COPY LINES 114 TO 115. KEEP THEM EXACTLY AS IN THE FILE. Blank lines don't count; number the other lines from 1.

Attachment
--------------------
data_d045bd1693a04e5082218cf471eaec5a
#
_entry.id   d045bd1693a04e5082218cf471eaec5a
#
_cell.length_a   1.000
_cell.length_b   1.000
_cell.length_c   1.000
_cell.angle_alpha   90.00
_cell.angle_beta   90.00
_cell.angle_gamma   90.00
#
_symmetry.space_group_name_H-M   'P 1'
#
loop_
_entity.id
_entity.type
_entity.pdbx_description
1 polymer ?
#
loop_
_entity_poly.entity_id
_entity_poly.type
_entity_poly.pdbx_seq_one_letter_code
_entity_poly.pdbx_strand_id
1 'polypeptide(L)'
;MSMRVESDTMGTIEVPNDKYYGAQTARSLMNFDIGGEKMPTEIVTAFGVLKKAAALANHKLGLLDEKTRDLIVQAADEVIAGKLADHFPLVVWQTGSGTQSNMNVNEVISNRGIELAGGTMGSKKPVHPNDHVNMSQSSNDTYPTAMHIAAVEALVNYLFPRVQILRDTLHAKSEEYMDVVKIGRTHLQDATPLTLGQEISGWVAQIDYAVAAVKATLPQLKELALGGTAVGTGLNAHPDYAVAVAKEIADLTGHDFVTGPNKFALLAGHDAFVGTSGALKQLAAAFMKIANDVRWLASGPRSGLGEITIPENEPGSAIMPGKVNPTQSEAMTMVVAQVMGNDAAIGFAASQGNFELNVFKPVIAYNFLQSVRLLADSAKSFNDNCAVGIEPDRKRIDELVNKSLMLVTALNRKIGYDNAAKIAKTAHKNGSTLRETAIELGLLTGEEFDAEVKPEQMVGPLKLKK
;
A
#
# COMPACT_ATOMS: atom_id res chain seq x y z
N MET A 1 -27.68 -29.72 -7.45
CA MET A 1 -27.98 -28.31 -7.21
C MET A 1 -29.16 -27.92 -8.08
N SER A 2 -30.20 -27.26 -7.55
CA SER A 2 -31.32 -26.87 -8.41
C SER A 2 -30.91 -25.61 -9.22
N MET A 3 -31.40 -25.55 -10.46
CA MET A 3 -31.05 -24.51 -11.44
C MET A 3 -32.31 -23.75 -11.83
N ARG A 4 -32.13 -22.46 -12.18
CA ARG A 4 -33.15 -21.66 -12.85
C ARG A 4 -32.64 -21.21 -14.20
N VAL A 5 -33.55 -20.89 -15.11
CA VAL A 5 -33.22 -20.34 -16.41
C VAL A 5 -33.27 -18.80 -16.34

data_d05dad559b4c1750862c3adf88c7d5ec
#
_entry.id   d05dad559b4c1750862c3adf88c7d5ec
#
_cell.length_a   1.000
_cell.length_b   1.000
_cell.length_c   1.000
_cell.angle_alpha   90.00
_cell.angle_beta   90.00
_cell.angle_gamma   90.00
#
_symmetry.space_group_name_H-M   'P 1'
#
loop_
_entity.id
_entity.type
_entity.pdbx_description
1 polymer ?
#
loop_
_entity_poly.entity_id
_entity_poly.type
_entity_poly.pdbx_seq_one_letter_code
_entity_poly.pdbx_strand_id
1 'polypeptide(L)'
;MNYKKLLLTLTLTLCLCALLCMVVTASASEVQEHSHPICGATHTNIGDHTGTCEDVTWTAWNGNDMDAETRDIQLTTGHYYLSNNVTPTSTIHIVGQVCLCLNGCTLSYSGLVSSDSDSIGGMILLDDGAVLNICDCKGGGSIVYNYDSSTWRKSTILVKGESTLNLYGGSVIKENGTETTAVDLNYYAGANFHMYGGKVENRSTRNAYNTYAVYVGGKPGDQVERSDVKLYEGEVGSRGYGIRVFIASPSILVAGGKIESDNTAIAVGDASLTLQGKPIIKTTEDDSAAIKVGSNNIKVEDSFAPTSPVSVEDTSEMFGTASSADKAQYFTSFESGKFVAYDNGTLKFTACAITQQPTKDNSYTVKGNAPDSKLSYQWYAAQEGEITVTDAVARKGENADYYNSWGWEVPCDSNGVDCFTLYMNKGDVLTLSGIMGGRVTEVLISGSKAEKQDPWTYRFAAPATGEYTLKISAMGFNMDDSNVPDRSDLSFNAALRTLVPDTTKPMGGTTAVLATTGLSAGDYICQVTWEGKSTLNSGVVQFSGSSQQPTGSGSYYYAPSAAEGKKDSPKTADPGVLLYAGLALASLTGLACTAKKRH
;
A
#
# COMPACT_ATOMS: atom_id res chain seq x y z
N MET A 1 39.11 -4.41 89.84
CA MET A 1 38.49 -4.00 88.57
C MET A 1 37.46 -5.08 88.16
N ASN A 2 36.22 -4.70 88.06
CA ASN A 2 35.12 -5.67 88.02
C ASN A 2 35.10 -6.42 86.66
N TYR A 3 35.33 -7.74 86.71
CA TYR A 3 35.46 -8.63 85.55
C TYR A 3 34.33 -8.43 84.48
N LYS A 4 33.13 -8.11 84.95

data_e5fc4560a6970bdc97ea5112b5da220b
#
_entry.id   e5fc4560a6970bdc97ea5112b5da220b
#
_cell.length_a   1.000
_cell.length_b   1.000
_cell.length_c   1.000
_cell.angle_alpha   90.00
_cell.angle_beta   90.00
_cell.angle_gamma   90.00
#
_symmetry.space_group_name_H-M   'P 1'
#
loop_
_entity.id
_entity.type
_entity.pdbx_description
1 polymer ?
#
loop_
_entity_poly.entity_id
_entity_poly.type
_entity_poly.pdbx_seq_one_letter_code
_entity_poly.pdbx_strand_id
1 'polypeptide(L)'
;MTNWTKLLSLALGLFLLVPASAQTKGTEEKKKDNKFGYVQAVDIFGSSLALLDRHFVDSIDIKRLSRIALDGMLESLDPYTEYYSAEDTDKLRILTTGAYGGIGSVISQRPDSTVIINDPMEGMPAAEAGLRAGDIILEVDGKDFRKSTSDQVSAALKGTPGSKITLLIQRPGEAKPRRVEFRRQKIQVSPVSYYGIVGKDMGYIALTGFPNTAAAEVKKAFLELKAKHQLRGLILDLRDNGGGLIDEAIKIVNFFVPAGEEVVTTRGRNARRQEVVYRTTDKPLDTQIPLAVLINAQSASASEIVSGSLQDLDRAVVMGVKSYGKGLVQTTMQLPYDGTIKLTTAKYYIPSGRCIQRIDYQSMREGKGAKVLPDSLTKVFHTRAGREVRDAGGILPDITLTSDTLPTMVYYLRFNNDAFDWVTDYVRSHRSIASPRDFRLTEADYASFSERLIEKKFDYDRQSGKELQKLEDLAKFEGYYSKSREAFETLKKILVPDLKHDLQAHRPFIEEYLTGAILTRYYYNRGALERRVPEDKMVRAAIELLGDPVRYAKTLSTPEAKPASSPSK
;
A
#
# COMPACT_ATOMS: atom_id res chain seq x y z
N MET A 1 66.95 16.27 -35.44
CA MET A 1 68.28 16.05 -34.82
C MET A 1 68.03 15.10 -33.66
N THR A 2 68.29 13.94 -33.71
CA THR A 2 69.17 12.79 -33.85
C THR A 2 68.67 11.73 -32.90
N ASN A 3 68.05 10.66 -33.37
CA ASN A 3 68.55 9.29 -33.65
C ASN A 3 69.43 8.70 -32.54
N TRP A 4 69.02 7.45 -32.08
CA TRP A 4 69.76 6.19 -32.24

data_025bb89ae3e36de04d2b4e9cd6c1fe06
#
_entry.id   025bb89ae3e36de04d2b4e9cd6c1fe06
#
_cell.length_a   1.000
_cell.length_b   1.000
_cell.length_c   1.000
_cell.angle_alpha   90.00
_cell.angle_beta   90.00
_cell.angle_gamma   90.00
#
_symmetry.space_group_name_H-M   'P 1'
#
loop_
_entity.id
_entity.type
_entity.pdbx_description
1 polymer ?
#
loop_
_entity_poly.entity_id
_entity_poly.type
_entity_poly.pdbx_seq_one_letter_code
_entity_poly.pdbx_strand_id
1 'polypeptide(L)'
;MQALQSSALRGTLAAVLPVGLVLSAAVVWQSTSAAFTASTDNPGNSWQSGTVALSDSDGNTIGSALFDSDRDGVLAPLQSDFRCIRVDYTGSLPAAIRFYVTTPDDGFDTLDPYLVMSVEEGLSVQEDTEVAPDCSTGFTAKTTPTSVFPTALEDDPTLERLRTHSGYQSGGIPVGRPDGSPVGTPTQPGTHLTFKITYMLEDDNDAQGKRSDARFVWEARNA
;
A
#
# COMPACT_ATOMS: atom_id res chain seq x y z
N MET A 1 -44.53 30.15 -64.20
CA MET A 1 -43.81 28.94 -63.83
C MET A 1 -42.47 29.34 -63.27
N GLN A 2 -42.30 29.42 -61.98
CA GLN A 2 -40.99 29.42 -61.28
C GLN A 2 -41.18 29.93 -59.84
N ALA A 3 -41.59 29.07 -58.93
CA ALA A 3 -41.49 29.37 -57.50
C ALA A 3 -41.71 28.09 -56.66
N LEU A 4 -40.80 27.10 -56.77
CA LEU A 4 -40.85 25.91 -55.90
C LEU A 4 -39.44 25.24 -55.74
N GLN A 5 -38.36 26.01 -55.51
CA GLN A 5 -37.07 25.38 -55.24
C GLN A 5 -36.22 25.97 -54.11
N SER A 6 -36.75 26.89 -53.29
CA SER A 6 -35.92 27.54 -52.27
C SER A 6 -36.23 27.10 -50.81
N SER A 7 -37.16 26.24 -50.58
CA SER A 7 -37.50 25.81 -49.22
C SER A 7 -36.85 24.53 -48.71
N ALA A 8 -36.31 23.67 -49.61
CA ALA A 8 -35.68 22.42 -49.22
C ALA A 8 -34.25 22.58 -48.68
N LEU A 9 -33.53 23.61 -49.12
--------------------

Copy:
#
# COMPACT_ATOMS: atom_id res chain seq x y z